Abortion providers and women’s clinics around the country receive over 550 mailings of suspicious white powder, accompanied by letters claiming the powder is laced with anthrax (see November 2001). All the anthrax mailings are determined to be hoaxes. Many of the accompanying letters are signed “Army of God, Virginia Dare Chapter” (see 1982, Early 1980s, and August 1982) or “Virginia Dare Cell.” The sender is determined to be anti-abortion activist Clayton Waagner. Arrested by authorities in 2000, Waagner escapes prison and remains at large for a year before being recaptured in December 2001; during his time as a fugitive, Waagner robs banks, buys weapons and surveillance equipment, steals cars, and stalks abortion clinics and clinic personnel. When he is arrested, Waagner has $10,000 in cash, as well as computer components and a loaded handgun in his stolen Mercedes-Benz. He soon confesses to sending the fake anthrax mailings. Waagner admits to signing many of the letters “Army of God,” referring to a violent anti-abortion group to which he belongs (see 1982). He will serve as his own attorney at trial, and be convicted on 51 of 53 federal charges. [Salon, 2/19/2002; Kushner, 2003, pp. 40; Extremist Groups: Information for Students, 1/1/2006]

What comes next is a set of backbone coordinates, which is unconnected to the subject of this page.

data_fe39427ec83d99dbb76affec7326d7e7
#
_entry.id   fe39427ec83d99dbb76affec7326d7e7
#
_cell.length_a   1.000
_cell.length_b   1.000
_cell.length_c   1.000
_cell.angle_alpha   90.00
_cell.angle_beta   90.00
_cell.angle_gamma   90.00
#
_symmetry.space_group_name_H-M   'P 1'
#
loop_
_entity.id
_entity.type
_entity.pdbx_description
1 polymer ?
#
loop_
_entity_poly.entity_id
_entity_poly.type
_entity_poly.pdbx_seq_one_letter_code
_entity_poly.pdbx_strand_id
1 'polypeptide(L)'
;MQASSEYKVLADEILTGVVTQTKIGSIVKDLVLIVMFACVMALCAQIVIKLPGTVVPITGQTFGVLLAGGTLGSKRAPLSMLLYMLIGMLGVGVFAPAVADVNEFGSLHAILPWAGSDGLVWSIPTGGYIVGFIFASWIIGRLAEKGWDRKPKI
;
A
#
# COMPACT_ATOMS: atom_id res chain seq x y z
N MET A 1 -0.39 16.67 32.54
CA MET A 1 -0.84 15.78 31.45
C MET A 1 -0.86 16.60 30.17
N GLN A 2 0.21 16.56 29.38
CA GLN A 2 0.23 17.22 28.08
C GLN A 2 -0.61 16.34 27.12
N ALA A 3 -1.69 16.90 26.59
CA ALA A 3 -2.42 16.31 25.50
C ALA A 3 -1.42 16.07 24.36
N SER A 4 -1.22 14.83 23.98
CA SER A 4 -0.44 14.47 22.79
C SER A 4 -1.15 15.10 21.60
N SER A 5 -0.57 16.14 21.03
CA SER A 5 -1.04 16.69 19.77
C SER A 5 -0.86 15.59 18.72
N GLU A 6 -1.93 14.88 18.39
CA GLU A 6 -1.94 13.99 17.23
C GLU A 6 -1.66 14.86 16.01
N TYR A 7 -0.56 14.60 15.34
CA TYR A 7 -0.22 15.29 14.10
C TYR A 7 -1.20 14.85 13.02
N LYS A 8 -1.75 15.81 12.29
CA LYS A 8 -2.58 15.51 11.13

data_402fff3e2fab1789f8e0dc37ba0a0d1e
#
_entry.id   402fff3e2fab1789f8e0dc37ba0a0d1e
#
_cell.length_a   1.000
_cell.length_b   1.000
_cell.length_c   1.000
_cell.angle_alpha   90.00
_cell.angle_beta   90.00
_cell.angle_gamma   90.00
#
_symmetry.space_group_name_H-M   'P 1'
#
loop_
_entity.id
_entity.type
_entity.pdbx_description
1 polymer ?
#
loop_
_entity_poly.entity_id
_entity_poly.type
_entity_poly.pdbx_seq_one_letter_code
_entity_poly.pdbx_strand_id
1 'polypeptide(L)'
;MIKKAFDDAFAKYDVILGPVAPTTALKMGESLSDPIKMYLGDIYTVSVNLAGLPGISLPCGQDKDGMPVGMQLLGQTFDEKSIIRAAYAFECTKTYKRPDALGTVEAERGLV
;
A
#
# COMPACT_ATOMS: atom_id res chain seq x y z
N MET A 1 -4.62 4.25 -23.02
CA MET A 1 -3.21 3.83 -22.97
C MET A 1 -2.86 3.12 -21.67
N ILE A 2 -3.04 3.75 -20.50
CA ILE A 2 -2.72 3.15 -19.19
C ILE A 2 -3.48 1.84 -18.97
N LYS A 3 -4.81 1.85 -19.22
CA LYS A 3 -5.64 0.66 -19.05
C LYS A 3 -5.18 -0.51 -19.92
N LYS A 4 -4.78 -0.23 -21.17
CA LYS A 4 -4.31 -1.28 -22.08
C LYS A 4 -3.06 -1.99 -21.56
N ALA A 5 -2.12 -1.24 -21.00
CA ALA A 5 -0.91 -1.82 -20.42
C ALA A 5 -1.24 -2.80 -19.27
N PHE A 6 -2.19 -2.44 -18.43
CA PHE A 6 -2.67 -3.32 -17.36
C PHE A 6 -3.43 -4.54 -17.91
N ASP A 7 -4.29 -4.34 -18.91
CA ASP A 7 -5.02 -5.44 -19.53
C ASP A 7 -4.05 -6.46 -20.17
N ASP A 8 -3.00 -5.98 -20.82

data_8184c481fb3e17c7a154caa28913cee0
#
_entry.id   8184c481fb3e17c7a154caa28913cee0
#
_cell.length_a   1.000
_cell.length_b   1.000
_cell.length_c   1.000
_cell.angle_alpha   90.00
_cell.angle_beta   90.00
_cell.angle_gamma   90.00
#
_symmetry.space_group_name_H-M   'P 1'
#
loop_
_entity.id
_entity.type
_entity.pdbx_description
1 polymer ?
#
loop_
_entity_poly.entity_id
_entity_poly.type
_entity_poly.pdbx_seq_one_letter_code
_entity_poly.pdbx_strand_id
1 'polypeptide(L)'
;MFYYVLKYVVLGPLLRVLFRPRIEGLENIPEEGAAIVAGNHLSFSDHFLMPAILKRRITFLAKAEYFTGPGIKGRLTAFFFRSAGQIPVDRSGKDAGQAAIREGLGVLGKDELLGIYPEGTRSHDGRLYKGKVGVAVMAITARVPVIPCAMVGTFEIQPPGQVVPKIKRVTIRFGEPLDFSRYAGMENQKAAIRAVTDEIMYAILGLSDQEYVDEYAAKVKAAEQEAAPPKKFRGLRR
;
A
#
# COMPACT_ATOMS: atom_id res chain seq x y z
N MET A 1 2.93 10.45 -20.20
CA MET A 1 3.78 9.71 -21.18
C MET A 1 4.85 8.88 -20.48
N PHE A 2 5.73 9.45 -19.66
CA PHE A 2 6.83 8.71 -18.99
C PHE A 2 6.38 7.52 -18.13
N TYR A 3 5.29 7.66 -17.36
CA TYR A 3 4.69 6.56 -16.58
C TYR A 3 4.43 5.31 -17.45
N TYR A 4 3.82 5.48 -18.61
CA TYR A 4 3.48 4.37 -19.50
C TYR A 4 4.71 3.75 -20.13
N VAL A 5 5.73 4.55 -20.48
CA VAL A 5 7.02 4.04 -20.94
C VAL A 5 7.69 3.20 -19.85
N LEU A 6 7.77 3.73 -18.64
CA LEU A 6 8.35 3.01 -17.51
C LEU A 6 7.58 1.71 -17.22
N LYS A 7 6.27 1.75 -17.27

Defense lawyers in the Oklahoma City bombing case (see 8:35 a.m. - 9:02 a.m. April 19, 1995 and August 10, 1995) accuse prosecutors of misconduct in their handling of witness Thomas Manning, a Firestone tire store manager in Junction City, Kansas, who sold a car to accused bomber Timothy McVeigh days before the bombing (see April 13, 1995). Newly unsealed court documents reveal that Manning’s testimony has been a point of contention since November 1996. Manning has heart problems that might preclude his journeying to Denver to testify in McVeigh’s trial. A deposition was videotaped in Topeka on November 7. Manning had been interviewed eight times by government investigators and three times by defense investigators. His story remained essentially consistent regarding McVeigh’s arrival at his store at 9 a.m. with white smoke billowing from his Pontiac station wagon (see January 1 - January 8, 1995) and $300 in his pocket. But in the deposition, Manning added a detail: McVeigh left the store for 10 to 15 minutes and then returned. This absence could have given him time to make telephone calls that could connect him to the bombing, which killed 168 people. McVeigh’s lawyers say in a filing unsealed today: “If Timothy McVeigh had stayed at the Firestone dealership, as each of Mr. Manning’s previous statements suggest, he could not have placed the telephone calls that the government alleges were in furtherance of the conspiracy. This indicates that someone else placed the calls and that someone else committed the overt acts alleged in the indictment.” The defense is referring to calls found on McVeigh’s telephone credit card, issued under an alias, Darryl (or Daryl or Darrell) Bridges (see August 1994). The credit card record shows that someone made a 54-second call from the J & K Bus Depot, a block from the Firestone tire dealership, to co-conspirator Terry Nichols’s Herington, Kansas, home at 9:51 a.m. Two minutes later, a caller using the same credit card from the same telephone called the Ryder rental office in Junction City and talked for 7 minutes and 36 seconds. Prosecutors believe that during the second telephone call, McVeigh rented the Ryder truck used to deliver the bomb (see April 15, 1995). Defense lawyers now say that prosecutors concocted the detail about McVeigh leaving the Firestone store and returning. Michael Tigar, the lawyer for Nichols, says: “The government has a room at the Marriott Hotel in which witnesses are transmogrified. I wish I had a room where I could do that to people.” Lead prosecutor Joseph Hartzler says Manning never mentioned McVeigh’s departure to defense lawyers because they had never asked him about it. In papers filed by the prosecution, the defense is accused of not asking Manning about McVeigh’s departure because it was hoping Manning would not mention it. The defense’s decision to avoid the question, the prosecutors say, does not require government lawyers to disclose that they had asked the question in at least one of their interviews and had received an answer that tended to incriminate McVeigh. Other papers unsealed today reveal that defense lawyers have accused prosecutors of obstructing the defense’s investigation, and of destroying exculpatory evidence surrounding the still-unidentified “John Doe No. 2,” a person some suspect of being McVeigh’s accomplice on the day of the bombing (see April 20, 1995). Prosecutors have said they doubt “John Doe No. 2” has any connection to the bombing. The prosecution interviewed David Shafer, an Indiana seed company salesman, about Nichols and his brother James (see May 22, 1995), and decided not to use his testimony. Defense lawyers say Shafer “has been directed by the FBI to destroy notes concerning his recollection of these events.” [New York Times, 1/4/1997] Judge Richard P. Matsch refuses to bar the testimony of any witnesses challenged by the defense, and says there is no evidence that the FBI destroyed information or attempted to influence anyone’s recollections or testimonies. [New York Times, 2/21/1997]